Another tiny wounder, Dragon‘s X-29 in 1:144 scale was a quick and enjoyable build. I have a interest for experimental aircraft and I remember quite well watching an episode of “Reaching for the Skies” during my early teens and being fascinated with the X-29 silhouette!So with my rediscovered interest for 1:144 scale models, I decided to finally build such and iconic airplane. The model kit part’s are nicely detailed (particularly for the scale) and fit mostly well with little work. The seat was improved with the addition of harnesses made from metal foil and the canopy could be closed and masked, readying it for painting.
When working with models this small, it is important to figure out a way of manipulating it without the risk of touching the freshly applied paint. Using a crocodile clip, a wooden stick and packing material, a stand was improvised, allowing me to easily airbrush the base colour.
The base colour consisted on an offwhite lacquer, followed by gloss white over the central part of the panels. The resulting effect is very subtle and probably not even noticeable.
The kit supplied decals of of exquisite quality, but the red/blue stripes are somewhat short over some areas. So after the application of all decals (that with the use of softening solution conform perfectly to all the model’s curves), acrylics colours were mixed to match the decal colours and used to touch up any problem.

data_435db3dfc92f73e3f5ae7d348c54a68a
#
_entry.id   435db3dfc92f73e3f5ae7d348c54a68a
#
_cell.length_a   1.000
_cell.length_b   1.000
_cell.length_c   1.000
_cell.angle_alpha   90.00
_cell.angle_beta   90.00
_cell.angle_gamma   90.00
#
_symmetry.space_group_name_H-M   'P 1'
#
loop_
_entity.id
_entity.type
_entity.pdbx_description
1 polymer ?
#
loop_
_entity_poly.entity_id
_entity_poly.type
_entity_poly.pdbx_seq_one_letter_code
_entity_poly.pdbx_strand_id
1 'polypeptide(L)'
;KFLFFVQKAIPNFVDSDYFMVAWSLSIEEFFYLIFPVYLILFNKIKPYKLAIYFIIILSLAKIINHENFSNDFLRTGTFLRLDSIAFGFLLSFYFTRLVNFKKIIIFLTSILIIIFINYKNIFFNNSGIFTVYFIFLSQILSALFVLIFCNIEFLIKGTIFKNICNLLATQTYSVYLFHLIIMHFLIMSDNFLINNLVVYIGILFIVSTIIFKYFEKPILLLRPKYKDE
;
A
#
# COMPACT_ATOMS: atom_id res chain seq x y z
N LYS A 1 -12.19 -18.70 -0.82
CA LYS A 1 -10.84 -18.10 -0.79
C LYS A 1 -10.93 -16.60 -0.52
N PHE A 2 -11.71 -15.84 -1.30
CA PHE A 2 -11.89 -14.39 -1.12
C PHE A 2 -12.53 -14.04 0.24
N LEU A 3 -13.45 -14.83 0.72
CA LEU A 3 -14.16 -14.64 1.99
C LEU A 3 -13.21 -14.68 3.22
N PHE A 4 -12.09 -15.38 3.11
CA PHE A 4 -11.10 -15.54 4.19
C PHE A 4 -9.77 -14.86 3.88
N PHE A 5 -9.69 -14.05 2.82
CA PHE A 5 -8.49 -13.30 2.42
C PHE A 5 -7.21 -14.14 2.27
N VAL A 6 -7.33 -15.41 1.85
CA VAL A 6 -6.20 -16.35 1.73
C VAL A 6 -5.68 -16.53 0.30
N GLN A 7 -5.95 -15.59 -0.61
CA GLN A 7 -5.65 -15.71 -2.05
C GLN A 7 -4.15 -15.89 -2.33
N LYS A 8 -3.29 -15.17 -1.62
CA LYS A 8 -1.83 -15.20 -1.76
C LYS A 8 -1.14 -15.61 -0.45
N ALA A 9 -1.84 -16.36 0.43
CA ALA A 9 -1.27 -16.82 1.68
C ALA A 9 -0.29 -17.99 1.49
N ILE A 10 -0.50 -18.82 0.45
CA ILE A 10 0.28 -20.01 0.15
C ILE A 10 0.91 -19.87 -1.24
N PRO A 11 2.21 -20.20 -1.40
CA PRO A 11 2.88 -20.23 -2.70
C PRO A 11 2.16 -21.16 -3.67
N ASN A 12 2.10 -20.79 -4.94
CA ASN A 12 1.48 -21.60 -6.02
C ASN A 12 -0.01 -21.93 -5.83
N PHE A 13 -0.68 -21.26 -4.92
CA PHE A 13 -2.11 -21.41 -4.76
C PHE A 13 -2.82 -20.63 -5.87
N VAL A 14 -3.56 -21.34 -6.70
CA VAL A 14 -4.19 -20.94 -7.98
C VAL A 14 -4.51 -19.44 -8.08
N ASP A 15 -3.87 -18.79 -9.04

At this stage, the model received a coat of gloss varnish to protect all the decals from the washes that were applied next. Using Ammo PLW range, the gear area was weathered first, using little amount of wash, applied with a tiny brush over all details. After a few minutes, any excess can be removed with a brush moistened in white spirit.
The same was performed over the all fuselage, but using the lightest PLW colour I have (which still resulted to dark in my opinion – on a following project I will try to mix it with a small amount of white enamel to check how it results). The control surfaces were accentuated using dark grey colour.
The nose sensors although finely engraved, lacked some finesse and were replaced with brass tube and copper wire. The copper wire was flattened (using an anvil and a small hammer), bent and filled to shape before being glued in place.
After painting the nose sensors and the exhaust nozzle, all it took to complete it was to apply a coat of satin varnish, removing the canopy masks and paint a few remaining details.
This model was (as all my late experiences with 1:144 scale) a joy! An in the process, a few lessons were learned: firstly, copper wire is very versatile and not only useful to replicate wires; secondly, over white, even a light grey can be to dark.